7 Team USA Weightlifters Share Their Favorite Accessory Exercises

CJ Cummings, Pyrros Dimas, and other weightlifting stars give their advice.

While BarBend was down in Lima reporting on the IWF Grand Prix, we managed to find some time with six athletes and Team USA’s Technical Director, Mr. Pyrros Dimas, to ask them one of the most common questions we hear from our readers: what’s your favorite accessory exercise? Unsurprisingly, every single one of them had a different answer. 

Hayley Reichardt, -49kg

Hollow Body Rocks

“Just any kind of ab accessory work. I used to not quite realize how strong your core needs to be to do weightlifting. I do a lot of hollow body rocks and deadbugs, those are my favorites.”

[See Hayley’s Junior Pan American record-setting performance at the IWF Grand Prix]

Alyssa Ritchey, -49kg

Banded Hip Thrusts

“Any type of glute accessory, really, but as much as I hate setting it up I really love doing the hip thrust. If you actually get your butt to activate, I love it.

“I also love putting a band around my knees while I’m doing it, because I really feel the glute activation at the top and really feel my glute medius turn on. I have a lot of hip issues; if I don’t keep up with my glute accessories then my hips start getting tight, I start getting imbalances on each side, and I start shifting all the time in my cleans.”

[Related: 6 Things I Learned from 6 Months of Hip Thrusts]

Jenny Arthur, -87kg

No Contact Muscle Snatches

“I love no contact muscle snatches. It doesn’t require too much work, and I like that — it doesn’t require a lot of energy, but you can still work really important muscles for the snatch.” 

[This exercise is also called the Soviet muscle snatch]

Danielle Roberts, -64kg

Unbalanced Farmer’s Carries

“Farmer’s carries, but one in the front rack and one overhead. Or one overhead and one down by my side. It helps with overhead stability and body symmetry, and it helps my scoliosis too because your hip has to stabilize. Plus it’s unbalanced, so it helps with lateral stability. So you’re getting a lot of bang for your buck.”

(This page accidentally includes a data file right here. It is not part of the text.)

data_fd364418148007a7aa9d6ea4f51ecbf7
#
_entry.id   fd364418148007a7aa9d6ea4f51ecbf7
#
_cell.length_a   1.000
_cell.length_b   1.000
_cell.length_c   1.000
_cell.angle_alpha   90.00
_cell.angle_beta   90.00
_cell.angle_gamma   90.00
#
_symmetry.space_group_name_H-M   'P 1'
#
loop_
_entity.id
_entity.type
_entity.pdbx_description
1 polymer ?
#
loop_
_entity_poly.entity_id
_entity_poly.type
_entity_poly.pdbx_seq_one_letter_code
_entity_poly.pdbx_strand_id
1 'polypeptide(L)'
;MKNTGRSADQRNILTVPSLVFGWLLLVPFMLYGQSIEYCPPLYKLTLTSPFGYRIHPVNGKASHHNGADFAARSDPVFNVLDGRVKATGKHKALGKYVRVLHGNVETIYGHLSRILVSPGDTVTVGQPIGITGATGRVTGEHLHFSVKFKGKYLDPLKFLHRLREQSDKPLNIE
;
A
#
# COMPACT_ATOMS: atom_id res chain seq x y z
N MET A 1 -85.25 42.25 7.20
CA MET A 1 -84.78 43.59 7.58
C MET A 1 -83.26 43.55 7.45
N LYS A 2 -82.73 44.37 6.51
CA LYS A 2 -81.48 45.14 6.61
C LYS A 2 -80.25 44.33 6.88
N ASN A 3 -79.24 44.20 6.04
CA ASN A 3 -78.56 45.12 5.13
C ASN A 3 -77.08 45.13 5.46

[Related: 4 Benefits of Overhead Carries]


CJ Cummings, -73kg

Shoulder Trio

“I do what’s called a trio. That’s a shoulder mobility exercise I don’t see many people use. Most people just put their equipment on, they go up to the bar, and they start lifting. But I find the trio to be really helpful.”

This one’s rare and hard to describe, so here’s a video that CJ’s coach, Ray Jones, sent us:


CJ normally performs this exercise with 2.5-pound plates. Check out our full interview with CJ Cummings after he won silver in Peru.

Jason Bonnick, -96kg

Snatch Grip Push Press

“I don’t see people doing them a lot, and I get a big benefit from them. I feel that when I’m able to drive and stay tight overhead, it really transfers over to my receiving position.”

[Related: A Complete Guide to the Snatch Grip Push Press]

Pyrros Dimas: Technical Director, USA Weightlifting; 3-Time Olympic Gold medalist; 3-Time World Champion

A Bit of Everything

“In weightlifting, it’s not so much about accessory exercises. Weightlifting is weightlifting. It depends on what you’re trying to fix. If it’s your second pull, you have to fix your snatch, spend more time overhead, build your legs, do more pulls. If the problem is in your clean & jerk, you have to do a lot of work on the ass: push press, power press, muscle press. All these exercises were my favorites.

“But in the end, everything was my favorite. When I started weightlifting, my favorite was the squat, because I have strong legs. But when I learned the right way to snatch, my favorite exercise was the snatch. After I fixed my power jerk, my favorite accessory was the power jerk. For weightlifting it’s simple.”

Featured image via @cj__cummings, @alyssaritchey1, and @xendurance on Instagram.